You can get enough zinc in your foods on a regular basis from eating oysters once per week, which conveniently provides other minerals like copper that need to be taken with zinc. For daily support, go for cashews, beans, pumpkin seeds, hummus, meat, and other crustaceans - all of which have relatively lower levels.

Get higher levels of zinc at the first sign of an infection or after a suspected exposure. Do not take high levels of zinc for a long period of time — this can lead to copper, manganese, and possibly iron deficiency.

For a more detailed picture on why and how zinc supplementation works for supporting healthy immune function, we dive in deep on this article.

Dietary Plant-based Nitrates

Nitric oxide (“N-O” for short”) is a simple molecule with huge implications.

It relaxes blood vessels
• It lets you exercise while using less oxygen
• It is essential for a healthy gut, brain, and even for functioning of your mitochondria


I wish more people knew the profound effects of this little powerful molecule!

Nitric oxide also gives your immune system it’s stopping power. A blast of it takes down foreing invaders like a weapon wielded by your white blood cells.

In fact, one study even shows this positive effect on a bigger scale. Researchers wanted to see if a beetroot supplement would reduce how bad the typical cold got, and they got some interesting results to say the least!

The research team found that supplementing with 400mg dietary nitrate daily was linked with 26% fewer cold symptoms. Better yet: those with asthma and those whose nitric oxide was low had an even bigger benefit!

Curious about where to get your plant-based nitrates? Check our list of the best sources here. Tip: the amount in red spinach puts the level in beets to shame!

Vitamin D

70% of the United States population is insufficient or deficient in vitamin D. That’s a problem.

Vitamin D is not easy to find from food: oily fish like salmon, liver, and egg yolks are some of the only natural sources of vitamin D3.

Adding insult to injury, nowadays we hardly spend enough time out in the sun to make enough ourselves.

Although studies suggest that supplementing with vitamin D won’t necessarily boost your immune system’s response to an infection, it is a necessary nutrient for a healthy functioning immune system.

Check out my article on vitamin D to see if that’s what’s holding you back!

Plant-based Polyphenols

Berries have long been known to benefit the immune system during cold and flu season. Elderberry has numerous studies to back it’s immune-boosting claims, and other super concentrated superfoods (like aronia berry) may have positive effects as well.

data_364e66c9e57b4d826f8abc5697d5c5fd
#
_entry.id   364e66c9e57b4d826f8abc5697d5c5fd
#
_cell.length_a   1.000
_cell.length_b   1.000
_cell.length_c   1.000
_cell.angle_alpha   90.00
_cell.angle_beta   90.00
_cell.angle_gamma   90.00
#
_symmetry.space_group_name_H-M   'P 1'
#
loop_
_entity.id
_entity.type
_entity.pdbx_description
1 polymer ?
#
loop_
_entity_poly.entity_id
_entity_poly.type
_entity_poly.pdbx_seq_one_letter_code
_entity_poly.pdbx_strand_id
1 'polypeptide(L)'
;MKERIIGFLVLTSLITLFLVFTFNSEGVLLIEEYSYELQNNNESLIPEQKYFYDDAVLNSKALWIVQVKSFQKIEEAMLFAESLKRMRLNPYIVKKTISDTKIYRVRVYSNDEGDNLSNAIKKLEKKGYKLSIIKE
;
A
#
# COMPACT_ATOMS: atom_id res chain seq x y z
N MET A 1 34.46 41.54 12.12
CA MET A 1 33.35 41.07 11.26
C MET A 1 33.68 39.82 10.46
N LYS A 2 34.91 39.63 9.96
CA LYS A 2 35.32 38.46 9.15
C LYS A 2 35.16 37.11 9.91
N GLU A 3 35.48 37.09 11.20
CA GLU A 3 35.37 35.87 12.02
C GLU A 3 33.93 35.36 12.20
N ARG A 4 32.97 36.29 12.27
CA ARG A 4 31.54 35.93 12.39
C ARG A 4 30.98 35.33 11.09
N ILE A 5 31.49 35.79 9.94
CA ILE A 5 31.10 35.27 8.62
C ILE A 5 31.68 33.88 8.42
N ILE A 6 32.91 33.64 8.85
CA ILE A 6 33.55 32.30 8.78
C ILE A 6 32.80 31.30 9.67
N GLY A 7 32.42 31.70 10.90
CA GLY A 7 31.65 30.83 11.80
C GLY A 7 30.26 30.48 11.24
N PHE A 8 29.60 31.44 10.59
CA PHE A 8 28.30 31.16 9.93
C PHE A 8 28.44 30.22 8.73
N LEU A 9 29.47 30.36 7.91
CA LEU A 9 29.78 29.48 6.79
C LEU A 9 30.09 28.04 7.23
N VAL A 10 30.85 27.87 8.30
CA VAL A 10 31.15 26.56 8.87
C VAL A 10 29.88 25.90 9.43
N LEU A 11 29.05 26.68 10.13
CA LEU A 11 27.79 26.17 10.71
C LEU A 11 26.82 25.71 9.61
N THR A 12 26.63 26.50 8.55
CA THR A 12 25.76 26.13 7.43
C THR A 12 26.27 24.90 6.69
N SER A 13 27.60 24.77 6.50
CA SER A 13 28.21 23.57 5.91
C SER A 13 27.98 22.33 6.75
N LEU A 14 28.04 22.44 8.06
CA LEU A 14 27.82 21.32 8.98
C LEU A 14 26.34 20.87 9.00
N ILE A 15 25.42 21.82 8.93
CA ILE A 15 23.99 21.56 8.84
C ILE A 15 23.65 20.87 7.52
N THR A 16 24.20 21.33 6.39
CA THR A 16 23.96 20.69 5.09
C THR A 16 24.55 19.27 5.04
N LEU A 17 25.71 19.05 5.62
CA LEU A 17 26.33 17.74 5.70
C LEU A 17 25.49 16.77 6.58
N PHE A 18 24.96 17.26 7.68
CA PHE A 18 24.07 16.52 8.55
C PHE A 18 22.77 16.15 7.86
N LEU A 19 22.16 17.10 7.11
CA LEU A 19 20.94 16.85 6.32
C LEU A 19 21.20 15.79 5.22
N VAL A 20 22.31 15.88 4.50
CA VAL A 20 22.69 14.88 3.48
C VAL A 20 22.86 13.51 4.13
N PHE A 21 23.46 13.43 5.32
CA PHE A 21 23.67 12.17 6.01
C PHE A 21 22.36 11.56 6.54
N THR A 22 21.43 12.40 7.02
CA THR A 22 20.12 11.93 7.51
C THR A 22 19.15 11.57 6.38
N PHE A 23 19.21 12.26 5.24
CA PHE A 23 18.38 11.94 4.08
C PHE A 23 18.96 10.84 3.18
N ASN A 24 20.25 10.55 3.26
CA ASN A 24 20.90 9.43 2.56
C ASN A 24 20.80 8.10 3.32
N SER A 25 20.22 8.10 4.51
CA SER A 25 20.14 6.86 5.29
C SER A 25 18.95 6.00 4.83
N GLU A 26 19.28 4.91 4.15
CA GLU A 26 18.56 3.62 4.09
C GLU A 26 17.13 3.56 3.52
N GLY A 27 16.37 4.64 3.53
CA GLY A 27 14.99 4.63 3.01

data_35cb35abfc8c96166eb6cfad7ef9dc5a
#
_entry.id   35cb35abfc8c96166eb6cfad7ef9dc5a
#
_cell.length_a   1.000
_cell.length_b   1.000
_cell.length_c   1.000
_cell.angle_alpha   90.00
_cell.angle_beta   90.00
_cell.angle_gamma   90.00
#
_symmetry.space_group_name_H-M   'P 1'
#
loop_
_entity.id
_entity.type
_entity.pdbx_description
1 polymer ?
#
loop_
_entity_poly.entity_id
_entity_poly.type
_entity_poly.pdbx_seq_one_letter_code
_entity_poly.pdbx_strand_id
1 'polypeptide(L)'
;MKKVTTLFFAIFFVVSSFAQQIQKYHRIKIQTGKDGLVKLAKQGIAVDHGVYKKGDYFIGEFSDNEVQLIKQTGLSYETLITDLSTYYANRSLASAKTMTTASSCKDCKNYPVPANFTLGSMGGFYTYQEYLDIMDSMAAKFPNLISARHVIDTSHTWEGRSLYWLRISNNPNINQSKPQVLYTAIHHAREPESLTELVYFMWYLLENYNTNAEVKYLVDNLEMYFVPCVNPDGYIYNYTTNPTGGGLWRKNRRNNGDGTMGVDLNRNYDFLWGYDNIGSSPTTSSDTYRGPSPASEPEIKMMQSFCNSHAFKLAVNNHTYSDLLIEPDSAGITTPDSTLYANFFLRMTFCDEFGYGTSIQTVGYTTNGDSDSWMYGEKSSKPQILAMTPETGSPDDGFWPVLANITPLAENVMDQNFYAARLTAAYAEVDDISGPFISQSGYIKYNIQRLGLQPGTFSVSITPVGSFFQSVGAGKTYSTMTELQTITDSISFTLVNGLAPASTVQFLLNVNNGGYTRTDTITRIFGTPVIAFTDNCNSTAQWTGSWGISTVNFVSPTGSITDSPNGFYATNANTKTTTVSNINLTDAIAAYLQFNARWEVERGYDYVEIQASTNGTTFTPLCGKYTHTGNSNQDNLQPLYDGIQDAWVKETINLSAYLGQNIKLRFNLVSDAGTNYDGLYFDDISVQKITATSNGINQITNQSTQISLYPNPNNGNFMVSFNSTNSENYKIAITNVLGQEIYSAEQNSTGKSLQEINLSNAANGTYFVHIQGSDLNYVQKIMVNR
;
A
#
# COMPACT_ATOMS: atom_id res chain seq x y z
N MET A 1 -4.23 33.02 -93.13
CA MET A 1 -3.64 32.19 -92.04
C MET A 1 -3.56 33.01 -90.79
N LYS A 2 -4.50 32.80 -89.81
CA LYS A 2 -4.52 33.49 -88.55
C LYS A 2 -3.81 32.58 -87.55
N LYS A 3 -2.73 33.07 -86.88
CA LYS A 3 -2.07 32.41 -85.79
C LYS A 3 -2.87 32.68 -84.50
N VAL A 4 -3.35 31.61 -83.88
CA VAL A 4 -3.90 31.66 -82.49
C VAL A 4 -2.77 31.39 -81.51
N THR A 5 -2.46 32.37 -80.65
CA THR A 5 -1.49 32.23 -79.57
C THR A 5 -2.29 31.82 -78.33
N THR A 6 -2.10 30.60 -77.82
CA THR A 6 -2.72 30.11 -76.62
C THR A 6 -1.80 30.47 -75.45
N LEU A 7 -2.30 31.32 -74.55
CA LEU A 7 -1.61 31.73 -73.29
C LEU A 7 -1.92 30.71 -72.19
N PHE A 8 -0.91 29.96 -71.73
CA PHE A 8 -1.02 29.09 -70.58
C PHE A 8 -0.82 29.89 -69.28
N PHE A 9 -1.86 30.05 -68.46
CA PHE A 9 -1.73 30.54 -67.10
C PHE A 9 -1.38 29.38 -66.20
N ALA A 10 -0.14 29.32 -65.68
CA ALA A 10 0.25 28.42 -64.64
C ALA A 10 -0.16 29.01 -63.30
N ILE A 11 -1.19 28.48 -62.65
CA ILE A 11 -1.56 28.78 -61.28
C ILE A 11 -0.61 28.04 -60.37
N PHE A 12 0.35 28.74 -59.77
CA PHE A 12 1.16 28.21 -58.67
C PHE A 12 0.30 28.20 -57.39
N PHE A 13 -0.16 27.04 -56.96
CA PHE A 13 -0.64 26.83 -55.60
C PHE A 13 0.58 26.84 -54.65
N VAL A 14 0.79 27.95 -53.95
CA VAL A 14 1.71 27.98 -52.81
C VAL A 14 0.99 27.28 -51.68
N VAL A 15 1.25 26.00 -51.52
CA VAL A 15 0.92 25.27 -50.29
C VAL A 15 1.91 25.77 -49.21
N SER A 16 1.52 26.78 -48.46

The way these berries work is by providing your body the unique anti-inflammatory antioxidants that only come from plants, called “polyphenols”.

We get into the details of aronia and elderberry polyphenols, and their relevance for flu season, in this article. Tons of valuable information here!

Fiber

Dietary fiber (think vegetables, beans, nuts, seeds, and whole grains) doesn’t strike most as an immune-essential nutrient, but it certainly is!

It makes sense, almost all of your immune system is located in your gastrointestinal system — it’s called the gut-associated lymphoid tissue. If your gut is where the first line response is, and your gut needs fiber to maintain healthy anti-inflammatory landscape, then fiber suddenly looks like a powerful tool to support healthy immune function!

Your gut bacteria — natural colonies of health-promoting microbes — play a major role in this fight as well.

And what does your gut bacteria need to thrive? Fiber, plain and simple.

If you want a drink that will help support your immune function with many of these nutrients, take a look at the newest member of the Resync line. The Resync Beverage is the world’s first sparkling refreshment formulated to support healthy heart, gut, and immune function. And it’s delicious.

With two types of fiber, vitamin B6 & B12, vitamin C, vitamin D, plant-based nitrates, and polyphenols, you won’t find anything like it anywhere but here!

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Resync Sparkling Functional Beverage - Wildberry Citrus

Resync is a one-of-a-kind 3-in-1 functional beverage that supports the immune, heart, and digestive system all at once.It's enhanced with Vitamins B6, B12, C & D3.

This functional beverage provides:

• A powerful immune boost• Additional phenolic antioxidants
• 7 g of prebiotic & plant fiber for gut health